Skip to comments.The Easter Sermon of St. John Chrysostom (c. 400 AD)
Posted on 03/26/2005 6:56:03 PM PST by TFFKAMM
Is there anyone who is a devout lover of God?
Let them enjoy this beautiful bright festival!
Is there anyone who is a grateful servant?
Let them rejoice and enter into the joy of their Lord!
Are there any weary with fasting?
Let them now receive their wages!
If any have toiled from the first hour,
let them receive their due reward;
If any have come after the third hour,
let him with gratitude join in the Feast!
And he that arrived after the sixth hour,
let him not doubt; for he too shall sustain no loss.
And if any delayed until the ninth hour,
let him not hesitate; but let him come too.
And he who arrived only at the eleventh hour,
let him not be afraid by reason of his delay.
For the Lord is gracious and receives the last even as the first.
He gives rest to him that comes at the eleventh hour,
as well as to him that toiled from the first.
To this one He gives, and upon another He bestows.
He accepts the works as He greets the endeavor.
The deed He honors and the intention He commends.
Let us all enter into the joy of the Lord!
First and last alike receive your reward;
rich and poor, rejoice together!
Sober and slothful, celebrate the day!
You that have kept the fast, and you that have not,
rejoice today for the Table is richly laden!
Feast royally on it, the calf is a fatted one.
Let no one go away hungry. Partake, all, of the cup of faith.
Enjoy all the riches of His goodness!
Let no one grieve at his poverty,
for the universal kingdom has been revealed.
Let no one mourn that he has fallen again and again;
for forgiveness has risen from the grave.
Let no one fear death, for the Death of our Savior has set us free.
He has destroyed it by enduring it.
He destroyed Hades when He descended into it.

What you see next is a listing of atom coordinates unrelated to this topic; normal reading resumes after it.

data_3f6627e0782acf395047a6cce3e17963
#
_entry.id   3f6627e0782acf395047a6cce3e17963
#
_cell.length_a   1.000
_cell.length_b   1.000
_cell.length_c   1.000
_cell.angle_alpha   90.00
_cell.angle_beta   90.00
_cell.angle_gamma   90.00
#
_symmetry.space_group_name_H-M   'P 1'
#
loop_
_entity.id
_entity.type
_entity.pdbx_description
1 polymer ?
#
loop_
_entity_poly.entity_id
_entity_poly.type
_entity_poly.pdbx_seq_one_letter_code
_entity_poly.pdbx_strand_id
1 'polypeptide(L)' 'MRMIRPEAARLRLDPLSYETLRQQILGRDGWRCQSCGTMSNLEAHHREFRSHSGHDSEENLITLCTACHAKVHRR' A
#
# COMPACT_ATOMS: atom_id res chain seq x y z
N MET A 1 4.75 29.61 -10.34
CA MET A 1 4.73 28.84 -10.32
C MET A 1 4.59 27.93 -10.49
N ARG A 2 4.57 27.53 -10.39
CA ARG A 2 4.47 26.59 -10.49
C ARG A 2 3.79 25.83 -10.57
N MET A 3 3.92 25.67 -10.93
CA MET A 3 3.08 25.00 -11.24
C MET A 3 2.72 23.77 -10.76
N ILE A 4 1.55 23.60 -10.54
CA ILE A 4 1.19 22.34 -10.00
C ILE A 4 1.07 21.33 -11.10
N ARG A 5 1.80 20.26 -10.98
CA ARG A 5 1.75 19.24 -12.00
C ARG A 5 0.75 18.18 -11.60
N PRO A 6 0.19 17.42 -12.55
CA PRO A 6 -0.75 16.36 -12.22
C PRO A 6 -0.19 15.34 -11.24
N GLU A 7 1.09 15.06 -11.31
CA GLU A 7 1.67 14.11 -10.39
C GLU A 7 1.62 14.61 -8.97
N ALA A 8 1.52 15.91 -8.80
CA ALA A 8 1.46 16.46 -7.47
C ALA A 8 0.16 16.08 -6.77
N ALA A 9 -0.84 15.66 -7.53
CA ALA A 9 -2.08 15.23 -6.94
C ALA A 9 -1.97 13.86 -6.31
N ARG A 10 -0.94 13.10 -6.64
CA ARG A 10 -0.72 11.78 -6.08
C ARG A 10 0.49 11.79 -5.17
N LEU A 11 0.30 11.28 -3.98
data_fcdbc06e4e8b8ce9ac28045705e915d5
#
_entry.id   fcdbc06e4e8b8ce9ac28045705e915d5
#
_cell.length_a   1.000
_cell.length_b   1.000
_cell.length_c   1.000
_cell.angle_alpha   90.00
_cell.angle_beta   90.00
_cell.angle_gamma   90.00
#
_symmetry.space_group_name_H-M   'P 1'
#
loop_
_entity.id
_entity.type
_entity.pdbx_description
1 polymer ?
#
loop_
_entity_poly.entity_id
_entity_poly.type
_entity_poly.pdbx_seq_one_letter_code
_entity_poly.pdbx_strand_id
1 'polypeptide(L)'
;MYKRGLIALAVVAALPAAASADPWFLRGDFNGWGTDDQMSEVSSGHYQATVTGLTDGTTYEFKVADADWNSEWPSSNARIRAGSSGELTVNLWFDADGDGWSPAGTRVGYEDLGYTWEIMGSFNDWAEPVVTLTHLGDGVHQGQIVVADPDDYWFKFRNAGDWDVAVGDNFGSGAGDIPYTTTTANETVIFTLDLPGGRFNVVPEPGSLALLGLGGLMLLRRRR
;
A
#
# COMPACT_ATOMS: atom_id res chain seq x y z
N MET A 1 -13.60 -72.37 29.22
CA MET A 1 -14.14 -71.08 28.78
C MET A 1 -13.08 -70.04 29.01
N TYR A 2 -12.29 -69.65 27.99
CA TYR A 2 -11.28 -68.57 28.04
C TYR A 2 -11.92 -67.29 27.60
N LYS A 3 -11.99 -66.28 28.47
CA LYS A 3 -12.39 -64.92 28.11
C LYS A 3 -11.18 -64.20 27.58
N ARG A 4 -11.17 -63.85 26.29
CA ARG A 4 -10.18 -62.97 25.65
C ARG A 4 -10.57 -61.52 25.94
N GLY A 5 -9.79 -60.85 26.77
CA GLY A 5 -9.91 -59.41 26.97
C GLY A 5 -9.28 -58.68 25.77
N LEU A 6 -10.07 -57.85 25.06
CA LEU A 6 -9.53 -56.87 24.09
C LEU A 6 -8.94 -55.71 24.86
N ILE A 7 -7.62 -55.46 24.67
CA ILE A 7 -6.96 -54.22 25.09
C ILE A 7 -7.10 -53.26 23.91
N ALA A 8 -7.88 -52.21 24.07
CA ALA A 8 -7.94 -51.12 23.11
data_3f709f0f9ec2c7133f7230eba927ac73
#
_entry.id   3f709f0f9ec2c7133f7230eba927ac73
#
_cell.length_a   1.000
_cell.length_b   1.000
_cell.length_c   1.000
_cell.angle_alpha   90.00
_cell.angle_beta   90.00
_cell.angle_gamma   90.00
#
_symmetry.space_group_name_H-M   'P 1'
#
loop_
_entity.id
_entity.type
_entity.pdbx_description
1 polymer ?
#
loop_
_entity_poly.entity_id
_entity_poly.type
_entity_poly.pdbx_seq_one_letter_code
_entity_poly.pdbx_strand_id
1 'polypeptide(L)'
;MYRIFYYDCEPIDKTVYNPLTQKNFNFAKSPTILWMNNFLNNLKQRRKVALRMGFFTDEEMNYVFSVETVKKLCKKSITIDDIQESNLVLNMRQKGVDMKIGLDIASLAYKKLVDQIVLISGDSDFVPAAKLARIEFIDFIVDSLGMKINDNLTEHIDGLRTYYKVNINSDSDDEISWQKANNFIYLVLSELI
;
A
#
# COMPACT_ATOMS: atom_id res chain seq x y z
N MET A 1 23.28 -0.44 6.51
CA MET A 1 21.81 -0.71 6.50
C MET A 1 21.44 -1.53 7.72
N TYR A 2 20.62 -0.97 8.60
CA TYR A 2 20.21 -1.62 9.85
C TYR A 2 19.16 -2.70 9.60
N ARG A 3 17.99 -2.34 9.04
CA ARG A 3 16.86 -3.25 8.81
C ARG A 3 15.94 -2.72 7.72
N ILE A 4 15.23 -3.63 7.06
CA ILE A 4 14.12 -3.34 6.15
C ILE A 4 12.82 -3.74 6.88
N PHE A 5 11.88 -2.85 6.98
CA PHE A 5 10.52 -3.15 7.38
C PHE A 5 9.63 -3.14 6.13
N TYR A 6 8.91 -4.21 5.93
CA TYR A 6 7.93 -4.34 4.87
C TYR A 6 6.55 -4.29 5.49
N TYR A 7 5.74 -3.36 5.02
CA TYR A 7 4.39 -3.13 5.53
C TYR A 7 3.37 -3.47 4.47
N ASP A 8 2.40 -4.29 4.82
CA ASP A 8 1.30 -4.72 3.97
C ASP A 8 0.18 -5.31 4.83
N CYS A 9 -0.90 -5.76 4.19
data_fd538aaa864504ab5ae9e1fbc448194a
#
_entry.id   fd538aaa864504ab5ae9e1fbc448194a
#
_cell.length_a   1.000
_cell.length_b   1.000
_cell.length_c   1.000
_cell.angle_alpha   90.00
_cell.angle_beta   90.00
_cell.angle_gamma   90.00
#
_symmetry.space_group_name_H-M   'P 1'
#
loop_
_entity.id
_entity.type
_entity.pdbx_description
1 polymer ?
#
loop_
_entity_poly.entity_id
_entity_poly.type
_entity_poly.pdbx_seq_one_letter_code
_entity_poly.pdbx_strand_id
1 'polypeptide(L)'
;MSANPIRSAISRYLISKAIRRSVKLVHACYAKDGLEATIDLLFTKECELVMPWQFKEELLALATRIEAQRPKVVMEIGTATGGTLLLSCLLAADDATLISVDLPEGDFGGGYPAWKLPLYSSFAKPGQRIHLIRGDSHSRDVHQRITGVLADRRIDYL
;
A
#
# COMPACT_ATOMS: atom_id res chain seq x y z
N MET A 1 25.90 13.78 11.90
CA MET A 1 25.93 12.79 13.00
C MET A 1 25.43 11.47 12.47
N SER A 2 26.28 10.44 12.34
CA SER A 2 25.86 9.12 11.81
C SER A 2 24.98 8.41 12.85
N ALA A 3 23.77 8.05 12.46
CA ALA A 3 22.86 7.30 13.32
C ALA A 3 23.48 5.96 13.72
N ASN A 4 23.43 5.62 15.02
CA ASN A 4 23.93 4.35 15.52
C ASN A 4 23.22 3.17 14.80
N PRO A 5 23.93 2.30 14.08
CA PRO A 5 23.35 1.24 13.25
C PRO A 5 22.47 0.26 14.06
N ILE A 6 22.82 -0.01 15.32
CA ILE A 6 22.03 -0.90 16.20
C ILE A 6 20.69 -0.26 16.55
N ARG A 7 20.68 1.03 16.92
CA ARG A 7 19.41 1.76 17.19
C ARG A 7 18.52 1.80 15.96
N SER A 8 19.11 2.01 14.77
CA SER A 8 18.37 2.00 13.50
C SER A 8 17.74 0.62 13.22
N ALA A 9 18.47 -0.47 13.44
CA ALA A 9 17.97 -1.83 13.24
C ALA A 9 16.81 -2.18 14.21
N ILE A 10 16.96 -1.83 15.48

He put it into an uproar even as it tasted of His flesh.
Isaiah foretold this when he said,
"You, O Hell, have been troubled by encountering Him below."
Hell was in an uproar because it was done away with.
It was in an uproar because it is mocked.
It was in an uproar, for it is destroyed.
It is in an uproar, for it is annihilated.
It is in an uproar, for it is now made captive.
Hell took a body, and discovered God.
It took earth, and encountered Heaven.
It took what it saw, and was overcome by what it did not see.
O death, where is thy sting?
O Hades, where is thy victory?
Christ is Risen, and you, o death, are annihilated!
Christ is Risen, and the evil ones are cast down!
Christ is Risen, and the angels rejoice!
Christ is Risen, and life is liberated!
Christ is Risen, and the tomb is emptied of its dead;
for Christ having risen from the dead,
is become the first-fruits of those who have fallen asleep.
To Him be Glory and Power forever and ever. Amen!
I hear this at about 2:00 AM in church on Pascha. This year on May 1. Thanks for posting it. It is particularly moving after a full lenten fast. God bless.
St. John Chrysostom doesn't translate well.
"St. John Chrysostom doesn't translate well."
Actually he translates very, very well. This just isn't a very good translation. The Greek is beautiful and expresses Orthodox Christianity in a most profound and yet at the same time understandable to the modern Western mind, way.
Now THAT is old school!
Do you know of a link to the original Greek text of St. John's sermon? My son is studying Greek and is very interested in the original Greek.
I've just spent the better part of an hour trying to find the text in Greek on line but no luck, even with a search in Google in Greek. Tell your son to find a Greek Orthodox friend who has the Holy Week liturgy book (like a missal. The Greek text of the sermon is on page 481. Sorry. Good luck
It's a Paschal sermon. Just FYI.
BTTT on the Memorial of St. John Chrysostom, bishop and doctor of the Church, September 13, 2005!
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